• mikefarinha

        I agree, I use MS Teams for most of my day at work (And it's awesome!) but i can't fathom how i would use it in my personal life with how it is currently. It isn't integrated with the rest of my M365 Family account. Also, if it could somehow not require other members of the team to actually use MS Teams and fall back to email or text, that might be a way to make it useful and practical. GroupMe actually has some good aspects around this but it isn't full featured enough.

  9. bluvg

    Maybe I've just been burned too many times in IT, but I see this and just think of all the things that can go wrong (and how we'll all wonder how the devs didn't think of these issues in advance):

    • "It 'did something' and looks different now, how do I 'fix it' to get it back to how it looked yesterday?"
    • "I deleted something by accident, can you restore it?"
    • "I updated it on my phone, but it doesn't show up on my computer." (or "it's not the same" between the two, though all the data is there and just isn't/can't be arranged the same)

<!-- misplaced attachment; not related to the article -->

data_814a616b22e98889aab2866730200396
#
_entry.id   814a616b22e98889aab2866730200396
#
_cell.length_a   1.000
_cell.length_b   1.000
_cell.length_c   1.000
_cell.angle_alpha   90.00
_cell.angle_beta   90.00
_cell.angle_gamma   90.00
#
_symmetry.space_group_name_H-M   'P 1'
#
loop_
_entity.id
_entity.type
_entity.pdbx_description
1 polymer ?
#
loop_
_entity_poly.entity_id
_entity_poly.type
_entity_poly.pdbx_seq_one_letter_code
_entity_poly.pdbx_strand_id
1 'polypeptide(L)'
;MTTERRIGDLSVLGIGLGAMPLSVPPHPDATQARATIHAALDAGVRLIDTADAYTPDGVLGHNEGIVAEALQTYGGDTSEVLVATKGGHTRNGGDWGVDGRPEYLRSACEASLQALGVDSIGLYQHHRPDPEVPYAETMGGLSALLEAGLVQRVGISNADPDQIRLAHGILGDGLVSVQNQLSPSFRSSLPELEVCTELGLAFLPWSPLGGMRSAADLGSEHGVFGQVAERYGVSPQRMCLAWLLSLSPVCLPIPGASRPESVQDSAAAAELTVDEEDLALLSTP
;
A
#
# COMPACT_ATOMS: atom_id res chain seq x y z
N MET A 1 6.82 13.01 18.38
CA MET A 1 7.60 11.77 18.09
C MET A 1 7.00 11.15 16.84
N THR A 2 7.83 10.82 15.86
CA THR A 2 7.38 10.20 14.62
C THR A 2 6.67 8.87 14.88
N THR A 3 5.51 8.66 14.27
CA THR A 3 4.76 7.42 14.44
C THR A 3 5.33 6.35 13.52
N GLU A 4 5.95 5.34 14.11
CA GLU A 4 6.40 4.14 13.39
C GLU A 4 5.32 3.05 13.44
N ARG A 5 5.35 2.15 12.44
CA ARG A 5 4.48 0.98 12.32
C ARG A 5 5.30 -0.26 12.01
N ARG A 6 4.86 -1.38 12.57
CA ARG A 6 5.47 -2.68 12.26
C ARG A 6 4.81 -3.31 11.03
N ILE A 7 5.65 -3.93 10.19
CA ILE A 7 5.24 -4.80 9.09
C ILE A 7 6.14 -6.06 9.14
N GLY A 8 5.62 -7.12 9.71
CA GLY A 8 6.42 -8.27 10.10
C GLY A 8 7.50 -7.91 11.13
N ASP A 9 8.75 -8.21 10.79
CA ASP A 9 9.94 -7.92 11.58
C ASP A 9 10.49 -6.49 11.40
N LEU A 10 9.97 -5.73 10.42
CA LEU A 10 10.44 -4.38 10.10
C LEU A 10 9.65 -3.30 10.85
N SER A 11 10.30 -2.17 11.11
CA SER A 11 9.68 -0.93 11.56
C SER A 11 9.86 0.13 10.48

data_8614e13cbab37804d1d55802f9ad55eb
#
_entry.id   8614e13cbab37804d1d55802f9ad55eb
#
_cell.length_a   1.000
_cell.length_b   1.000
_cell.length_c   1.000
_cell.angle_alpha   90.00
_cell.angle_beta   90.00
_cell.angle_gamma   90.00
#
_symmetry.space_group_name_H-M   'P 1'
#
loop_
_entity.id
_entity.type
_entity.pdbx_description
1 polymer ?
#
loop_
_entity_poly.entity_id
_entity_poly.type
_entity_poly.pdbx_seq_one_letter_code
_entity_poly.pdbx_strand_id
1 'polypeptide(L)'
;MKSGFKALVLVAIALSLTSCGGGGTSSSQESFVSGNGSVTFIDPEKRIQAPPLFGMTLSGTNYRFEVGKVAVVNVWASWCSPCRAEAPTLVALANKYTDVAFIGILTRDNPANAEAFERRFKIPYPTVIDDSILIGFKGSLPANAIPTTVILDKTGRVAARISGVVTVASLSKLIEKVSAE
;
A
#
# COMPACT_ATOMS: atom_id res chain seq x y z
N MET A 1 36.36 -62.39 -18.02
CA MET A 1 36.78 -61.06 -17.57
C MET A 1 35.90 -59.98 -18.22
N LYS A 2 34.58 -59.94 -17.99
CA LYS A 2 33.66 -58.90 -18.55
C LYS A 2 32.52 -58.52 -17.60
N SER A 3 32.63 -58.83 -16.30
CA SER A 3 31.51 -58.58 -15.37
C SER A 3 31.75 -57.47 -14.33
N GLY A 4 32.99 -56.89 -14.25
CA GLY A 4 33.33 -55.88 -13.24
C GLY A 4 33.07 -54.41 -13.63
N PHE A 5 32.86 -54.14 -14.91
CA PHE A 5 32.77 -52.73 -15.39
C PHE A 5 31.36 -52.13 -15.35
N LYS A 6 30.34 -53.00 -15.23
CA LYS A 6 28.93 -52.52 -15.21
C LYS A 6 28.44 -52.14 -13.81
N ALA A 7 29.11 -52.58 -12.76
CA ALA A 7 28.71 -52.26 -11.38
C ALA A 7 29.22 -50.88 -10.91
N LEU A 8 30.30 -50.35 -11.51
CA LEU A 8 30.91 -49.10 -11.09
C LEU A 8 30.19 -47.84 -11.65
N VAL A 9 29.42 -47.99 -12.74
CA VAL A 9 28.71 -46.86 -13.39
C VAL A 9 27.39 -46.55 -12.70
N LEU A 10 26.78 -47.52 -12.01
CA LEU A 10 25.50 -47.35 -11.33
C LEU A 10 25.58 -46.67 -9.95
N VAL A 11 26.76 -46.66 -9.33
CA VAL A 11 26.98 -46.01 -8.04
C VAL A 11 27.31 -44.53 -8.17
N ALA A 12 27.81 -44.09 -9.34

• "We need to put a retention hold in place and preserve this view over time."
    • Etc etc etc
    • behindmyscreen

      As a fellow IT support person, I feel like my job is to make sure staff have the tools they need to be more productive and when the developers of those tools update things to improve the use, I should not hide it from the users just because I am avoiding calls from the idiots who think the "E" is the internet.

      • bluvg

        I'm totally there with you, it's just these things are often partially-realized solutions. For example, take Planner: a great and very useful tool, but there's no Recycle Bin, no versioning, no restore. Someone can inadvertently (or intentionally) delete a whole bucket full of tasks, and there's zero option to undo or restore. That's an acceptable risk for some stuff, sure. For something people rely on? Probably not.